Saving Maine’s top lawmaker is a big priority for Democrats

Gun Rights

A version of this article was originally published in The Daily Brief, our Maine politics newsletter. Sign up here for daily news and insight from politics editor Michael Shepherd.

About two weeks after Labor Day marked the beginning of peak campaign season, the well-funded Democratic legislative effort is beginning to show their hand on priority seats. One is standing far apart from the others.

That is the seat held by Senate President Troy Jackson, D-Allagash, who faces a tough 2022 challenge from Rep. Sue Bernard, R-Caribou. The top Democrat easily won his last two races against underwhelming Republican challengers, although he faced some of the closest margins in the Senate during his initial stint in the chamber in 2012 and when he returned in 2016.

This sprawling district, which now stretches from Jackson’s hometown on the western extreme of the St. John Valley through Fort Kent, Madawaska, Caribou and Fort Fairfield, puts it in a unique place on the statewide map that makes it a top target for Republicans who made gains in the area during redistricting while trending upward in the region.

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Sen. Susan Collins, a Republican, is from here, but Democrats including Jackson and former House Speaker John Martin of Eagle Lake have generally risen to the top of state politics there. While the district still leans Democratic by party registration, it does not always vote that way, a trend that has been observed in other parts of the state with a strong Franco-American heritage. Former President Donald Trump won the district by 10 percentage points in 2020 and former Gov. Paul LePage also did well there.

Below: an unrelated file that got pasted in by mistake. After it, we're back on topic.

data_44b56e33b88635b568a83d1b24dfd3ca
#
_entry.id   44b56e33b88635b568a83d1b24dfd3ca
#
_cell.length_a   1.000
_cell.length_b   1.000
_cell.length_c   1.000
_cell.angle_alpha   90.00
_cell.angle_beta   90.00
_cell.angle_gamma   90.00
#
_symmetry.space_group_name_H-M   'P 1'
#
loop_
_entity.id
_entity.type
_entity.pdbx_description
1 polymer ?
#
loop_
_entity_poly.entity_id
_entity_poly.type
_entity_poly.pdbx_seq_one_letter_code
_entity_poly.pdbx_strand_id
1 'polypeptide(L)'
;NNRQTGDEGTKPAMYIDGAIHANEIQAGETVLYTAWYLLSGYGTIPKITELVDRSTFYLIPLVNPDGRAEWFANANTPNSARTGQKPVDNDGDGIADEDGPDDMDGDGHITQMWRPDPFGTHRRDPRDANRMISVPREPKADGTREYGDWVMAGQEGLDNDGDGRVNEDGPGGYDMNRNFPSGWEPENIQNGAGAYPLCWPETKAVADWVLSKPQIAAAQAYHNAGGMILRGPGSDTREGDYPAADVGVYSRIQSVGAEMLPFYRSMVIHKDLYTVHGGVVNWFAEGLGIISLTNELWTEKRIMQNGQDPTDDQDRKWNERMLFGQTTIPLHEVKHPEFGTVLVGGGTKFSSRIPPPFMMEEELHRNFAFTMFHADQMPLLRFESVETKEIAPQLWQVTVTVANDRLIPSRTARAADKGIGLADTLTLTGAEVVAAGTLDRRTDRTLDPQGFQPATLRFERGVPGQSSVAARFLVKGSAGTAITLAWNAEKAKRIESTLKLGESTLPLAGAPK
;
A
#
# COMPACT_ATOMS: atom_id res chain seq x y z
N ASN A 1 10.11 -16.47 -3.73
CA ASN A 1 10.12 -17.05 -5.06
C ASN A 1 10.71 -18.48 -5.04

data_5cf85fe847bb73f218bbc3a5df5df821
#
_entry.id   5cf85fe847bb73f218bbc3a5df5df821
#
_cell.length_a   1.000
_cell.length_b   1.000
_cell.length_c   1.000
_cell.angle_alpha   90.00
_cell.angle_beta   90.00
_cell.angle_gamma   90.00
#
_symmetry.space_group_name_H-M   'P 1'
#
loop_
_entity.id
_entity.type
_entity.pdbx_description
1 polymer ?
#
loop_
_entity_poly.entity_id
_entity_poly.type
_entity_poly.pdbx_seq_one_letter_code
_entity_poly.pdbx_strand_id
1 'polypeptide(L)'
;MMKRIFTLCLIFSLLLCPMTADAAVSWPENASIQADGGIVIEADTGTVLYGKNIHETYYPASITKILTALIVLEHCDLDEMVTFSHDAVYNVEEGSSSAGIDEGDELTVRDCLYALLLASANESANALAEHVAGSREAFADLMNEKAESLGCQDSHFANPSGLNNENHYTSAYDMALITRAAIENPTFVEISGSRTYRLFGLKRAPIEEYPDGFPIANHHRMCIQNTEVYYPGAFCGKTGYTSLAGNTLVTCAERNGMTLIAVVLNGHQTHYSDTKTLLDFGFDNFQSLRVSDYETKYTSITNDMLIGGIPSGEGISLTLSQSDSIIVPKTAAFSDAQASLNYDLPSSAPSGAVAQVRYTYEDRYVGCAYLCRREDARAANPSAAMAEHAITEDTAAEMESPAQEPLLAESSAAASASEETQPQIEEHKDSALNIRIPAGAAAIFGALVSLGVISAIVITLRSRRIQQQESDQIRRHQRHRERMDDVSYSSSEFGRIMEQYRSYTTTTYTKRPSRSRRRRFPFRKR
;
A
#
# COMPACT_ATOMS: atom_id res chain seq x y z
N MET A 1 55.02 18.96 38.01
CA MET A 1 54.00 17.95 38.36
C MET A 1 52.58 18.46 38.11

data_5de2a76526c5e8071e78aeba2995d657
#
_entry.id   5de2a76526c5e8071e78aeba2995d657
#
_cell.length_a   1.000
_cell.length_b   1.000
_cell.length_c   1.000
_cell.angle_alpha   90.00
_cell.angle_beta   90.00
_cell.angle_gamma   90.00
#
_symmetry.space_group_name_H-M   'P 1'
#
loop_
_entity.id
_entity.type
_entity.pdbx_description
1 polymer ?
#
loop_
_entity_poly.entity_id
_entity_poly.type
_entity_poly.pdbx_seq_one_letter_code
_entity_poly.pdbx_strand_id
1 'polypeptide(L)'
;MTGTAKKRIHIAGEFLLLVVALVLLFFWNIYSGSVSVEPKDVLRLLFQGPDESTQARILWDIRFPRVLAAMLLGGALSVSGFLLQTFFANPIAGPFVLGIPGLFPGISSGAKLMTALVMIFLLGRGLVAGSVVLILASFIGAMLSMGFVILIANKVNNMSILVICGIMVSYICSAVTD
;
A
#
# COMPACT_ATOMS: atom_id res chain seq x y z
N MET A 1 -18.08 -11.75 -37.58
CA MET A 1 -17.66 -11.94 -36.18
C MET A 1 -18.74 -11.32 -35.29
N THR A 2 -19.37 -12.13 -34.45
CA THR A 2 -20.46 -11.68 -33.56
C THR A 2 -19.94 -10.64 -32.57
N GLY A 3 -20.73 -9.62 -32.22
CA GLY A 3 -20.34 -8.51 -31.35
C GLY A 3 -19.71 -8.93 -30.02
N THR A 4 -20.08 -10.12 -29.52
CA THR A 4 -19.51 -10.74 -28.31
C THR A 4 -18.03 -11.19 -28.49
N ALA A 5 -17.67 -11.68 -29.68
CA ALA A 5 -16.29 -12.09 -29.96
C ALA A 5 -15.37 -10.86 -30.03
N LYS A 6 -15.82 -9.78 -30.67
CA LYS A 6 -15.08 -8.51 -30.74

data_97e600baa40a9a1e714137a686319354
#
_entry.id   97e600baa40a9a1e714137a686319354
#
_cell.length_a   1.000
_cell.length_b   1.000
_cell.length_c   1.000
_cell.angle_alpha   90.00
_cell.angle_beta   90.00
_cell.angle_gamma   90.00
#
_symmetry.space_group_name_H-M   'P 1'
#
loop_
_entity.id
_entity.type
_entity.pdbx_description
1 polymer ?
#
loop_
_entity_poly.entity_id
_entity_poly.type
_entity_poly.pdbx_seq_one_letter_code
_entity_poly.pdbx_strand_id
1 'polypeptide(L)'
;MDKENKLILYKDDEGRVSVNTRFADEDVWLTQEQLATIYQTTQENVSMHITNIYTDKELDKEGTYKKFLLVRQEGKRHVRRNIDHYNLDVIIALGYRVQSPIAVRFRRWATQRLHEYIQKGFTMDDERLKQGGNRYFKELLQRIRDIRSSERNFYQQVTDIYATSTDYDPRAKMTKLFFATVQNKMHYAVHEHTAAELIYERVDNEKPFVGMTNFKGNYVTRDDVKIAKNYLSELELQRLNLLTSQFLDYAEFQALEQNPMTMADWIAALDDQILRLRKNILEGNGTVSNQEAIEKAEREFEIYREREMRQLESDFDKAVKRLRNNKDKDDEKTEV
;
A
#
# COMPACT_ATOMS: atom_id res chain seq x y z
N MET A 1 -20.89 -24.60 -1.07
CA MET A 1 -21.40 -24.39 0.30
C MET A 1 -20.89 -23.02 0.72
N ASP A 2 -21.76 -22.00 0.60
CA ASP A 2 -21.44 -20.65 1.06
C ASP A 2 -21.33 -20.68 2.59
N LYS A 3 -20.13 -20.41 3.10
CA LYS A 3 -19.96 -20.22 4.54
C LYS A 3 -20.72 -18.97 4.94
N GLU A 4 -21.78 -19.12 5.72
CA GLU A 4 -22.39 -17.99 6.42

That explains why Democrats have already sunk $202,000 into the district, a mammoth sum this early with $122,000 of it coming in for TV and radio ads this week. That was nearly as much as Democrats have allocated to their next four priority races behind a fundraising windfall fueled in part by the campaign of Sara Gideon, the former House speaker who lost to Collins in 2020.

Jackson has a unique profile, running the gamut from National Rifle Association endorsements to outflanking Gov. Janet Mills with unabashedly progressive economic policies. He is a central figure in Maine’s labor movement who faced Republican criticism for an official letter in 2019 saying lawmakers could reconsider a Bath Iron Works tax break as he worked for the parent of the shipbuilders union there.

The Democratic spending seems to acknowledge Bernard as a bigger threat than Jackson’s recent challengers. The former Presque Isle news anchor later became the spokesperson for Maine’s Catholic diocese and is a well-known figure on the opposite end of Jackson’s district. She won her seat in 2020 after becoming the only challenger to oust an incumbent in a primary that year.

Fundraising deficits are normal for legislative Republicans, but the early wave of Democratic spending on the Senate has almost gone unanswered with $408,000 spent on the top five priority races to just $30,000 for Republicans. While Democrats are showing worry about Jackson, they are also showing muscle. Republicans have a lot to overcome to make gains.

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